An Insiders Guide to Bermuda: Top 10 Tips for Renting A Scooter

Lindsey Sirju's picture

With a top speed limit of 35km (23 mph) Bermuda’s winding, mostly one-lane, roads are open to brave explorers with access via scooter rentals. If you are comfortable with operating a scooter, renting one will give you the freedom and flexibility to explore as you wish.  Since car rentals are illegal here, most tourists who visit the island opt for other modes of transportation such as taking a bus or renting out a taxi for the day. No matter where you are staying on the island, there is a scooter rental facility close by.

 

 

Here are my top ten tips for renting a scooter in Bermuda

 

1.  In Bermuda, you do not need to posses a driver’s license to operate a scooter. As long as you are 18 years of age, you are free to rent a scooter. However, only rent from reputable scooter rental companies.  Driving any motor vehicle in Bermuda without a Bermuda driving license is illegal, unless the vehicle is owned by an established scooter rental company.  There are five licensed companies on the island that you can find via the Bermuda Tourism website (http://www.gotobermuda.com/what-to-do/transportation/scooters).

 

2.  Scooter rental companies offer a short lesson before sending you out onto the roadways. These lessons are not meant to train you on how to navigate Bermuda roadways; but on how to operate the scooter itself. If you have any doubts about your ability to drive the scooter, do not rent it. Accidents do happen here and the majority of accidents involving tourists are due to the driver being overconfident in operating their scooter.

 

tips for renting a scooter in Bermuda

 

3. All rental companies provide you with a helmet as part of the price of the rental. Always wear your helmet; it is the law. As a tourist you will be issued a white helmet with the rental company’s sticker on the back. This is not only to advertise the company’s product, it is also to alert locals that you are not an experienced or skilled rider and should use caution when approaching.

 

4. If you are visiting during a high tourist season, expect traffic. With only 21 square miles and approximately 65,000 locals along with thousands of tourists, the roads can get quite congested. Avoid driving during rush hour when roadways are clogged.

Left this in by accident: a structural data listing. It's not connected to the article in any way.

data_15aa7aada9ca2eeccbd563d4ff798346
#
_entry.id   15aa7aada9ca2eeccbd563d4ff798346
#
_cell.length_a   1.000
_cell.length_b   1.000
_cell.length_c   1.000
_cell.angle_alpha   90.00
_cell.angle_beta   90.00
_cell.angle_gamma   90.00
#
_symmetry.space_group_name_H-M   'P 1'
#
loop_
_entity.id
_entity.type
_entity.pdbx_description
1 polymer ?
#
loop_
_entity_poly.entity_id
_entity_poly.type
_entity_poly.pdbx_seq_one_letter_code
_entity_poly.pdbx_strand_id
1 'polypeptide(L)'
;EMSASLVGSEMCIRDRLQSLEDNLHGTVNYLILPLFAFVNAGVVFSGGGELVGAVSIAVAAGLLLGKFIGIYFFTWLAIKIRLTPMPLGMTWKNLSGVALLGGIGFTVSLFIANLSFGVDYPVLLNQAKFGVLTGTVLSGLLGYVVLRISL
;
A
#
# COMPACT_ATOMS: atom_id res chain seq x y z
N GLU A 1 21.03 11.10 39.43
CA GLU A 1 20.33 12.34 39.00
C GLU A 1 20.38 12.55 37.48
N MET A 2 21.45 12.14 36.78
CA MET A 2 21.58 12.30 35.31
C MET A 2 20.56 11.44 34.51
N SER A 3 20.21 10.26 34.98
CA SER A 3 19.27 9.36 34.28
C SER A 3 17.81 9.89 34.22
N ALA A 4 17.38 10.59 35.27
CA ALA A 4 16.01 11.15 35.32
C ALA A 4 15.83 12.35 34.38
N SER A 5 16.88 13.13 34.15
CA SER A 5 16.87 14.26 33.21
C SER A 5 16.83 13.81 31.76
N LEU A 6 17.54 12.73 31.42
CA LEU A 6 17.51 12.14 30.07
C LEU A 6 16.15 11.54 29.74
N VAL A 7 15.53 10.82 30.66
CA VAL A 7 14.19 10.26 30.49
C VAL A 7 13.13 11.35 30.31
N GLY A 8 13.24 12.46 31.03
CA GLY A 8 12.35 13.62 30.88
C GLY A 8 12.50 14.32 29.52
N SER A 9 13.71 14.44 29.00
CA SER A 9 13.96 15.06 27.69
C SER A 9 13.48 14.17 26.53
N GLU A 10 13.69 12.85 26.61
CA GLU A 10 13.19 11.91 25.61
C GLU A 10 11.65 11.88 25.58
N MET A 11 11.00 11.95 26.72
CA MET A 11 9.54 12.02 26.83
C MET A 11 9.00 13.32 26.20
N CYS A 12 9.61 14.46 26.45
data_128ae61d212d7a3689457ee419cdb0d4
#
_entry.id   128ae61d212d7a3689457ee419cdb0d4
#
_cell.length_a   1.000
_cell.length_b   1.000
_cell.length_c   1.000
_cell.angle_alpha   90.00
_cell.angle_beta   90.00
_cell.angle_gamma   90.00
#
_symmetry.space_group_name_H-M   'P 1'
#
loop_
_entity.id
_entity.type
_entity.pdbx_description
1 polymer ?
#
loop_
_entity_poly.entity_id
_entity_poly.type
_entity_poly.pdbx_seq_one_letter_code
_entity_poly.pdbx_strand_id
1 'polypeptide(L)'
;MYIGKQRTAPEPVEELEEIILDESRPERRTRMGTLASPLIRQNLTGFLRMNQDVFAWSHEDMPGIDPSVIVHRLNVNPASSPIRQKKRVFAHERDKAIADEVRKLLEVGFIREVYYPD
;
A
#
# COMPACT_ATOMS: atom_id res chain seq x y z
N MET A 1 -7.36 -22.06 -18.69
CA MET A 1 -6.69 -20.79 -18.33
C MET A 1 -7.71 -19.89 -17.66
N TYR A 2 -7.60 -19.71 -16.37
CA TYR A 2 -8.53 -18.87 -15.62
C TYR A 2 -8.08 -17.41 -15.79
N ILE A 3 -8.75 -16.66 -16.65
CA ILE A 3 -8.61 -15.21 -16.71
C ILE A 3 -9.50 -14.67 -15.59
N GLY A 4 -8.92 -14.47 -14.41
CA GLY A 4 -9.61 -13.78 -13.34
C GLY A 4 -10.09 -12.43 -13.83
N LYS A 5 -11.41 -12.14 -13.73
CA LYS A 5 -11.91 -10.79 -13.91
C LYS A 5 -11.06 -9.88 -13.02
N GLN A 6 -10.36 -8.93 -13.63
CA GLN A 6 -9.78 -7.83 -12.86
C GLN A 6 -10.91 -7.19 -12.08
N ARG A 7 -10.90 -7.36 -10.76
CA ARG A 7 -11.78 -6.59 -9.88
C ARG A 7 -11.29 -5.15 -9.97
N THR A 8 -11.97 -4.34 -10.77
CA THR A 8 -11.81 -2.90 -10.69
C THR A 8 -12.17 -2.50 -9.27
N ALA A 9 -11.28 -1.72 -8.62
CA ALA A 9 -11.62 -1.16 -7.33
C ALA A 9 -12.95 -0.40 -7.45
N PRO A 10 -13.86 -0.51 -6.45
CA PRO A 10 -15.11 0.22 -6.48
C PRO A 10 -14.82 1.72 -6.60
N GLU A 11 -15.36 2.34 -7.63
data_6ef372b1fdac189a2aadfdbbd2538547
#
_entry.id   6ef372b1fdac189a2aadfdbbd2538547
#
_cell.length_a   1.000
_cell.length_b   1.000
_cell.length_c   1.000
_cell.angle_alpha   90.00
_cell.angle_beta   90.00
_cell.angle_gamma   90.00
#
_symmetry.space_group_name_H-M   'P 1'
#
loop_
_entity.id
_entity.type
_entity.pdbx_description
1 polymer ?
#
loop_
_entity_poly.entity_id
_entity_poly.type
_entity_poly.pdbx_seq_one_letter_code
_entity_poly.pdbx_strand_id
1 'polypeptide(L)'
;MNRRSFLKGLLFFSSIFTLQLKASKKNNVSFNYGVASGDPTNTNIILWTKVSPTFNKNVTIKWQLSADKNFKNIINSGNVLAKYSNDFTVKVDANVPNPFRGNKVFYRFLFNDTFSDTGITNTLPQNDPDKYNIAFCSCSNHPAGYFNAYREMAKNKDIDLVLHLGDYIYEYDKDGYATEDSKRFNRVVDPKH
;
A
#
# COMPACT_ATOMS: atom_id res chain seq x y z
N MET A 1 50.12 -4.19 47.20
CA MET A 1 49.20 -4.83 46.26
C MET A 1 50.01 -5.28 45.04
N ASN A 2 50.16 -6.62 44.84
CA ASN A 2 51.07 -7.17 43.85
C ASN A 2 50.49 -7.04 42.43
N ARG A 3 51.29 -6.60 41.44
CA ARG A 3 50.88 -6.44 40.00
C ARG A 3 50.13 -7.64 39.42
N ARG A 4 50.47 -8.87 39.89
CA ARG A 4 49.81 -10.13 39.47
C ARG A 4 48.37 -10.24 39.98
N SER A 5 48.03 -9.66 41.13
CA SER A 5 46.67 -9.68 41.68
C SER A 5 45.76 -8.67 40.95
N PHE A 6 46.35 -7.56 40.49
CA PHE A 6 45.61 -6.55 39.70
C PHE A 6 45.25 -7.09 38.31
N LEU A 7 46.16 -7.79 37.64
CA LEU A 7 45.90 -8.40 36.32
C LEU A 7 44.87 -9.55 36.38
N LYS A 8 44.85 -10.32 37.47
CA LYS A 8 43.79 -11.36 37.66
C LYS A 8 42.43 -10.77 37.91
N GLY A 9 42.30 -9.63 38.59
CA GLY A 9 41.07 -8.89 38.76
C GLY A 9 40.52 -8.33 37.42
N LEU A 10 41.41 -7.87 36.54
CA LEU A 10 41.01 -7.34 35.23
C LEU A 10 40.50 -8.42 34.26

5.  If Bermuda is “another world” then honking is another language here. Honking is (most) often seen as a friendly thing. Bermudians honk to say “hello”, honk to say “thank you” and honk to let you out from a side street onto a main road, etc. Remember that this practice is in effect and do not be distracted or nervous thinking someone is honking at you in an angry manner. Most likely, they saw their neighbor driving in the opposite direction and were just saying “hello”.

 

6.  Unlike the United States and Canada, in Bermuda you drive on the left hand side of the road. This can take some getting used to at first. Give yourself about an hour or so to adjust. Especially confusing can be the maneuver of backing out onto a roadway from a parking spot, it can be very easy to have your instincts kick in while in reverse, and end up facing oncoming traffic.

 

tips for renting a scooter in Bermuda

 

7. While the speed limit in Bermuda is 35 km per hour, most locals do drive well above this. They are more experienced at driving in Bermuda, and know the roads very well. Do not give in to the temptation to drive at the same speed they’re traveling at. Obey the speed limit. The other drivers will pass you rather quickly on the roadways, so stay to the left side of your lane in order to make passing you much smoother and safer. 

 

8.  Roundabouts (or traffic circles) are plentiful in Bermuda and can be quite tricky to navigate for an inexperienced driver. The rule of thumb for roundabouts is that traffic to your right always has the right of way. Many new drivers make the mistake of entering the roundabout at a high speed and then are unable to control their bike according to the flow of traffic. Take your time entering the roundabout. Do not feel pressured to enter just because of the traffic behind you. Go slow and enter the roundabout when there is a break in the flow of traffic coming from the right.

 

9. In terms of most of the world, Bermuda is considered quite safe but like most places in the world, there are bad sections as well. Always lock your bike up when you park it and never leave valuables in plain sight. For rental bikes, the under seat storage compartment is not as secure as you may think. Beware of the fact that not all keys for rental scooters are unique. Another key from a different rental bike could potentially unlock your under seat storage compartment and many thieves are aware of this. Follow the above advice and you will be fine.

 

10. It might sound quite obvious but never drink and drive. Besides the harm you could potentially cause to yourself and to others, tourists (after a few drinks) can easily forget to stay on the left-hand side of the road and instinctually drive on the right-hand side. Be smart and use common sense when enjoying a drink.

 

 

While some find the idea of driving a scooter quite a daunting task, especially if you are not used to driving one; as long as you use common sense and follow my top ten tips you will be on the road to a very enjoyable and memorable experience.

 

An Insider's Guide to Bermuda: Top 10 Tips for Renting a Scooter

 

 

Lindsey Lehman is the Bermuda Editor for Wandering Educators.

 

All photos courtesy and copyright Lindsey Lehman

 

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